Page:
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House Democrats Are Already Ramping Up Investigations Into The Trump Administration


Last night, President Trump stood for the first time in a House controlled by Democrats and touted his record. He boasted about a strong economy, and he warned Democrats not to get in the way.


PRESIDENT DONALD TRUMP: An economic miracle is taking place in the United States. And the only thing that can stop it are foolish wars, politics or ridiculous partisan investigations.

KELLY: But members on a key committee already ramping up investigations are primed for a fight, as NPR's Kelsey Snell reports.

KELSEY SNELL, BYLINE: Democrats campaigned on a promise to use their power to hold President Trump and his administration accountable. Now they have to follow through, and much of that pressure falls on Congressman Elijah Cummings, the chairman of the House Committee on Oversight and Reform.

ELIJAH CUMMINGS: Two hundred years from now, our people will look back on this time and ask the question, when you saw what this president was doing, what did you do? Did you just stand by and do nothing?

SNELL: Cummings says it's a question he has posed to every member who has joined his committee. And it's an unusual group. Leaders paired long-serving pragmatists like Cummings with fiery freshmen like Rashida Tlaib and Alexandria Ocasio-Cortez, two of the progressive members who helped turn impeachment into a rallying cry during the campaign. So far, there's been some early agreement that they need to pursue deliberate oversight as their main objective. But Ocasio-Cortez says that doesn't mean she's going to shrink into the background.

ALEXANDRIA OCASIO-CORTEZ: It's not our fault if the administration did embarrassing things. And it's not our job to try to paper over that.

SNELL: Cummings has a tough line to walk. Progressive activists are putting huge pressure on Democrats to get aggressive with Trump. They don't just want a carefully written report. They want to see Trump officials subpoenaed and forced to publicly address allegations of wrongdoing on everything, from ways Trump's businesses profit from his presidency to citizenship questions on the upcoming census. But Cummings says the only way to convince skeptics that his investigations are more than just a partisan fishing expedition is to take a fact-driven, even-handed approach.

CUMMINGS: I want to take us not to common ground - that's not good enough - I'm trying to take us to higher ground.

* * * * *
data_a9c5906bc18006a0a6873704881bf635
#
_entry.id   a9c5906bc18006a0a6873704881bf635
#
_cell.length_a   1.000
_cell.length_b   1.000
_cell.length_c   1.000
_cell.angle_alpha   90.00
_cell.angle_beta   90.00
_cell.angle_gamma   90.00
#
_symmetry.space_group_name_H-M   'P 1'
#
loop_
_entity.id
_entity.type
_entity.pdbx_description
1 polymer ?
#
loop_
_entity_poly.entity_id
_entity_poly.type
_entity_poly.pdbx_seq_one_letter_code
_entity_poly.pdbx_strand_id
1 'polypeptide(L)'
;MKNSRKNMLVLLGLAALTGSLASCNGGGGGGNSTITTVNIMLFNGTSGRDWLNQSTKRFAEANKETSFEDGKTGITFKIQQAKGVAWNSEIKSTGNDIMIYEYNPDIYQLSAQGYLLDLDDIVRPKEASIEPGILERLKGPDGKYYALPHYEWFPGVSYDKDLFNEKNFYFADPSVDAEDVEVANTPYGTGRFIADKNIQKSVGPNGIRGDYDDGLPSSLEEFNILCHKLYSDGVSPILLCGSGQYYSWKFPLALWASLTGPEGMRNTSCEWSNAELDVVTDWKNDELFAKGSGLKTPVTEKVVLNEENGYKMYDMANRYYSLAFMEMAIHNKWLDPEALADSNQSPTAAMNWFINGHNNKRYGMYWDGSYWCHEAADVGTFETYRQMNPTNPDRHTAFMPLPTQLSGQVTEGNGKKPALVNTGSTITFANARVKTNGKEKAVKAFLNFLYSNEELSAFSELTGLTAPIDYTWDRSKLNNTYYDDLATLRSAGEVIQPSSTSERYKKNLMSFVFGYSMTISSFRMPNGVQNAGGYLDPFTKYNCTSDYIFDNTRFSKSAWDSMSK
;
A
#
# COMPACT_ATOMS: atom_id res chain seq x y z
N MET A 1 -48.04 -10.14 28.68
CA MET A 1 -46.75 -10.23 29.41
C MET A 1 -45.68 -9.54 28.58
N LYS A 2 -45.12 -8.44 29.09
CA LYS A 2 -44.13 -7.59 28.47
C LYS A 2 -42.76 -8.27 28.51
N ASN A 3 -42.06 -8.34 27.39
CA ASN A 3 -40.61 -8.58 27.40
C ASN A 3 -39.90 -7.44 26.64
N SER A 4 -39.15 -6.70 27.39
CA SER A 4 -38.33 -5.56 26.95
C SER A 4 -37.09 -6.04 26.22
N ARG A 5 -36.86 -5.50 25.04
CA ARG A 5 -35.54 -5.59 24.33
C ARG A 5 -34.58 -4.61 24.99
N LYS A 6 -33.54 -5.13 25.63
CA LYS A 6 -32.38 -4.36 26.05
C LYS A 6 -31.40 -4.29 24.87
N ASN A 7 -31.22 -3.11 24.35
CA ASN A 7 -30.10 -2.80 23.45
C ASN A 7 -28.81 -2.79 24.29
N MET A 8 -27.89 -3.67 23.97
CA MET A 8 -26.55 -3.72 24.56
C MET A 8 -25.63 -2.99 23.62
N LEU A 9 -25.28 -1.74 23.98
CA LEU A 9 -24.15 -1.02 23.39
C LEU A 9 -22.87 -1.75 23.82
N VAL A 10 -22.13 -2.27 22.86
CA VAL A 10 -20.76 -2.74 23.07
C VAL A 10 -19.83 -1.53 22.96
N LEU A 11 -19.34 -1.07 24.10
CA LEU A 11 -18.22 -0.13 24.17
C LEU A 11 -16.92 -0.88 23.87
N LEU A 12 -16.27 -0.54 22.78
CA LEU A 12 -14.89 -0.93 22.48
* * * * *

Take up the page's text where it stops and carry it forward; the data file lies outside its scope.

SNELL: The task is made even harder in a committee with a recent reputation as a political battleground. The last several GOP chairmen, including Darrell Issa and Jason Chaffetz, turned oversight hearings into televised shouting matches. They ignored Democrats and led partisan dives into the IRS scandal and the attack on the U.S. diplomatic compound in Benghazi. Committee veterans like Virginia Democrat Gerry Connolly say Democrats have to resist the urge to perpetuate the drama and opt instead to rise above it.

GERRY CONNOLLY: Anyone can kind of grab a headline or maybe be quoted in a story, but is it backed up by serious and empirical research?

SNELL: But oversight, more than any other panel in the House, is stacked with media-savvy members from both parties, people like Ocasio-Cortez and conservative Freedom Caucus chairman Mark Meadows, one of the president's most ardent defenders. And Meadows is prepared for a fight over what he expects Democrats have in store.

MARK MEADOWS: I'm all for proper oversight, but that's different than full-blown investigations and going after things when there is not even probable cause.

SNELL: Asked if he thinks the early hearings show a possibility that the two sides can agree on any investigative outcomes, Meadows was blunt.

MEADOWS: Makes it impossible.

SNELL: And Ocasio-Cortez says she agrees. It's important for the committee to be taken seriously, but she also says her voters expect that she won't hold back.

OCASIO-CORTEZ: They want accountability, and they sent me here to be aggressive to get it.

SNELL: It will be up to Cummings to overcome that divide if he wants the committee to be more than a partisan sideshow. Kelsey Snell, NPR News, the Capitol. Transcript provided by NPR, Copyright NPR.

Kelsey Snell is a Congressional correspondent for NPR. She has covered Congress since 2010 for outlets including The Washington Post, Politico and National Journal. She has covered elections and Congress with a reporting specialty in budget, tax and economic policy. She has a graduate degree in journalism from the Medill School of Journalism at Northwestern University in Evanston, Ill. and an undergraduate degree in political science from DePaul University in Chicago.